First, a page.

Google internally refers to a user that doesn't bounce back as a "long click". A long click is a click that leaves google and doesn't come back for a long time: until that person wants to use Google for an unrelated search. The user doesn't refine their query, nor does the user use the back button and click another result in the SERPs instead.
I agree with goodroi, I have a site that I am trying to satisfy the user on the landing page itself. That site should have a 100% bounce rate (closer to 80% right now) but it has an amazing user experience. So far it is doing phenomenally well in Google search.
On the other hand, bounce rate is easy to measure and can be a great proxy for long click on a site with deep content. I worked with a large product website. We noticed that some products we ranked really well for and some we couldn't rank for no matter how many links we had for them. We noticed that the products that ranked well had lots of content (reviews, photos, editorials, places to buy, etc) and the ones that didn't rank had very little content. We started looking at what content did for our bounce rate. With no content, a product page would have a 70% bounce rate. With lot of reviews, lots of photos, and some of every other type of content, the product could have as little as 10% bounce rate. (We also didn't count clicking on ads as a bounce.) In that case, I believe that our bounce rate metric very closely corresponded with the long click metric that google was actually using and we did very well to work on improving our bounce rate instead of trying to measure long click more directly.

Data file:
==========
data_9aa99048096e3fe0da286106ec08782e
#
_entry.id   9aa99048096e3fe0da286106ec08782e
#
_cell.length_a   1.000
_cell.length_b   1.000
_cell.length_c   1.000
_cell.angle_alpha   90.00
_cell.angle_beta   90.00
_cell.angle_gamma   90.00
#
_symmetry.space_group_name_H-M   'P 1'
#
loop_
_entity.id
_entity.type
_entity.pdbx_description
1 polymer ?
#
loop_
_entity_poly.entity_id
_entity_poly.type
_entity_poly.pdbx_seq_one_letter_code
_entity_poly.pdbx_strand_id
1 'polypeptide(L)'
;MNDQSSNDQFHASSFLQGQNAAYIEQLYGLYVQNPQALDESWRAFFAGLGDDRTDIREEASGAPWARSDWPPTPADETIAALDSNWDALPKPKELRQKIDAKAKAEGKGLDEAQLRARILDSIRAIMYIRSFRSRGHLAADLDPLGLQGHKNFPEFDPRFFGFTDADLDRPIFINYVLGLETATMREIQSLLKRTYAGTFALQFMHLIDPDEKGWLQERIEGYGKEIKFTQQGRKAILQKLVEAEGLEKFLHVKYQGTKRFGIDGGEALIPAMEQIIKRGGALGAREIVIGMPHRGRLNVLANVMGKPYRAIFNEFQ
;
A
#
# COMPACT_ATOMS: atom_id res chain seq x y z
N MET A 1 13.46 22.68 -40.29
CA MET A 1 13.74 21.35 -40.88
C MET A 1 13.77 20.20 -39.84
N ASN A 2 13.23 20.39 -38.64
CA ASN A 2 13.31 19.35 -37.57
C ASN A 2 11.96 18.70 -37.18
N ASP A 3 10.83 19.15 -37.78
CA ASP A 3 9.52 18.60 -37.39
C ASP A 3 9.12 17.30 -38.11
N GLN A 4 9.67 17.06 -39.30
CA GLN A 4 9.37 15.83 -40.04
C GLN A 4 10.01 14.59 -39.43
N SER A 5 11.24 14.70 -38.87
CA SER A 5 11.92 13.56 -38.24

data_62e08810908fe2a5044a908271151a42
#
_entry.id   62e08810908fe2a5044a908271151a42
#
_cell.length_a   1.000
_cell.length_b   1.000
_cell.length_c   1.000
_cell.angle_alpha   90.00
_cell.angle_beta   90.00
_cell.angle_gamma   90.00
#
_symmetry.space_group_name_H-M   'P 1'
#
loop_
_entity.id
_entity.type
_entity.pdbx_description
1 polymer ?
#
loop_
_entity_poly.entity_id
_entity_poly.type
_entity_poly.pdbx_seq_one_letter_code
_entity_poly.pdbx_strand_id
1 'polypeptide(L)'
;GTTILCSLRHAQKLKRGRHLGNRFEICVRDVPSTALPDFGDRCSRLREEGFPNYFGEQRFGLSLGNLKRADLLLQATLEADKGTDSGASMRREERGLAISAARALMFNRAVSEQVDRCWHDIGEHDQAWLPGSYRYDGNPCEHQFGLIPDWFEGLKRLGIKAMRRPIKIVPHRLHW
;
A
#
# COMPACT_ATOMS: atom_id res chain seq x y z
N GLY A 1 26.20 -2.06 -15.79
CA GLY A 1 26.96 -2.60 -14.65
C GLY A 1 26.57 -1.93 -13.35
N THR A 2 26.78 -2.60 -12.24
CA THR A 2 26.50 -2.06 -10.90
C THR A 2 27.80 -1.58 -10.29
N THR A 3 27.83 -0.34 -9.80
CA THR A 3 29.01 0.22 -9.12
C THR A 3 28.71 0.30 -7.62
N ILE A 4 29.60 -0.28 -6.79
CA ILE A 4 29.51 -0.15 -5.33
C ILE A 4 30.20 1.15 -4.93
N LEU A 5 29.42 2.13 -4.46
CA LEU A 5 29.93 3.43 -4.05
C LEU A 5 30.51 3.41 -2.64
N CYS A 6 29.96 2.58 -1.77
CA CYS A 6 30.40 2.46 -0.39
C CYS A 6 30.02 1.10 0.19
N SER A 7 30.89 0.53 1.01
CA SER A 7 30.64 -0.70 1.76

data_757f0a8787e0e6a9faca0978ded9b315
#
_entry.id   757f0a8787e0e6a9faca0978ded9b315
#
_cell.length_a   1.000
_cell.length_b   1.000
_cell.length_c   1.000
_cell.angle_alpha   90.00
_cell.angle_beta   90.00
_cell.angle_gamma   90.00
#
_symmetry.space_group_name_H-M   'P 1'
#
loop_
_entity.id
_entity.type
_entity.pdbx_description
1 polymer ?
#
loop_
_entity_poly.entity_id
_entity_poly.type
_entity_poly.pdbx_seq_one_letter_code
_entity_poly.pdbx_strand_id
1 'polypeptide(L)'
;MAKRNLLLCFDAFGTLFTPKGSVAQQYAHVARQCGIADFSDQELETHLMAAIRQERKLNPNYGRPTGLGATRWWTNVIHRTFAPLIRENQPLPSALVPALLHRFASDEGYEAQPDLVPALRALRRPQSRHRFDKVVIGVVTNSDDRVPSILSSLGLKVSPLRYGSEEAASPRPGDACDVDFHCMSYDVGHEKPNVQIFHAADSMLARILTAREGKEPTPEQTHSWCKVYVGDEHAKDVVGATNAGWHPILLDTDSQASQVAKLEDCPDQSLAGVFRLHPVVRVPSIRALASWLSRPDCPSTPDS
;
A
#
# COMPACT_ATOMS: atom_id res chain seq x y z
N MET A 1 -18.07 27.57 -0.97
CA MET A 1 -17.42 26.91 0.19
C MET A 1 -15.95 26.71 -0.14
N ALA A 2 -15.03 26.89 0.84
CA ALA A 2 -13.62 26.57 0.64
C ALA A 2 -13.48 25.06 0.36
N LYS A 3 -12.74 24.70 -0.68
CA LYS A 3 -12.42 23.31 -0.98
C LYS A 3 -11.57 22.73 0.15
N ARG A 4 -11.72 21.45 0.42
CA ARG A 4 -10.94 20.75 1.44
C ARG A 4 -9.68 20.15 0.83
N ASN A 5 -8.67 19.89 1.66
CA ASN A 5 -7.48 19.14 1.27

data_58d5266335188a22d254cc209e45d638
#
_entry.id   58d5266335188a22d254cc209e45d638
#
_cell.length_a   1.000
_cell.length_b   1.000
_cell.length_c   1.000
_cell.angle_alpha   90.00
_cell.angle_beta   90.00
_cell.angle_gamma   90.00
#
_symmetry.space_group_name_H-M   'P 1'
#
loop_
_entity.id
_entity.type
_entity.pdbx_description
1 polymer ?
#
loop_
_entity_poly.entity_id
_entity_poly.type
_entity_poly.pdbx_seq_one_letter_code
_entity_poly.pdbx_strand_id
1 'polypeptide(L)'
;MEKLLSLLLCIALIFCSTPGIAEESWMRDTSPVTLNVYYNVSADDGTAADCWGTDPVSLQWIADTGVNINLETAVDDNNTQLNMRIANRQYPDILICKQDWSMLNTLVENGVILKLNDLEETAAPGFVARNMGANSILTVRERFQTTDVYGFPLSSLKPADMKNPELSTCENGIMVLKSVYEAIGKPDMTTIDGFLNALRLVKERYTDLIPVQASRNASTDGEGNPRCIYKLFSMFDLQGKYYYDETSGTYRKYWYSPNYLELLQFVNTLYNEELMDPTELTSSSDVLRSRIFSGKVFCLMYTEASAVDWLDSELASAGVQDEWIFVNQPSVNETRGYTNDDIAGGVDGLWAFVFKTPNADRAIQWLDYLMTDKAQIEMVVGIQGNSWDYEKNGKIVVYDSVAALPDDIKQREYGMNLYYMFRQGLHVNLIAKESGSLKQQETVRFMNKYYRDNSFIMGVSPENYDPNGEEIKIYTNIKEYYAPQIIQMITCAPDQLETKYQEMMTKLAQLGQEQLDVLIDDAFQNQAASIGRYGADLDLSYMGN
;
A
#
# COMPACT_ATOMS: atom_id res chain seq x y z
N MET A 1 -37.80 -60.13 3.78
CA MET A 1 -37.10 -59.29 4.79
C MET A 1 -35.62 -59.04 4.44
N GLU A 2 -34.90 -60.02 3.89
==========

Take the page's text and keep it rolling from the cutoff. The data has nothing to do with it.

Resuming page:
But it means that bounce rate "improvements" like splitting articles into multiple pages are just gimmicks. They won't help your rankings. They will probably hurt your rankings as they hurt user experience and the long click.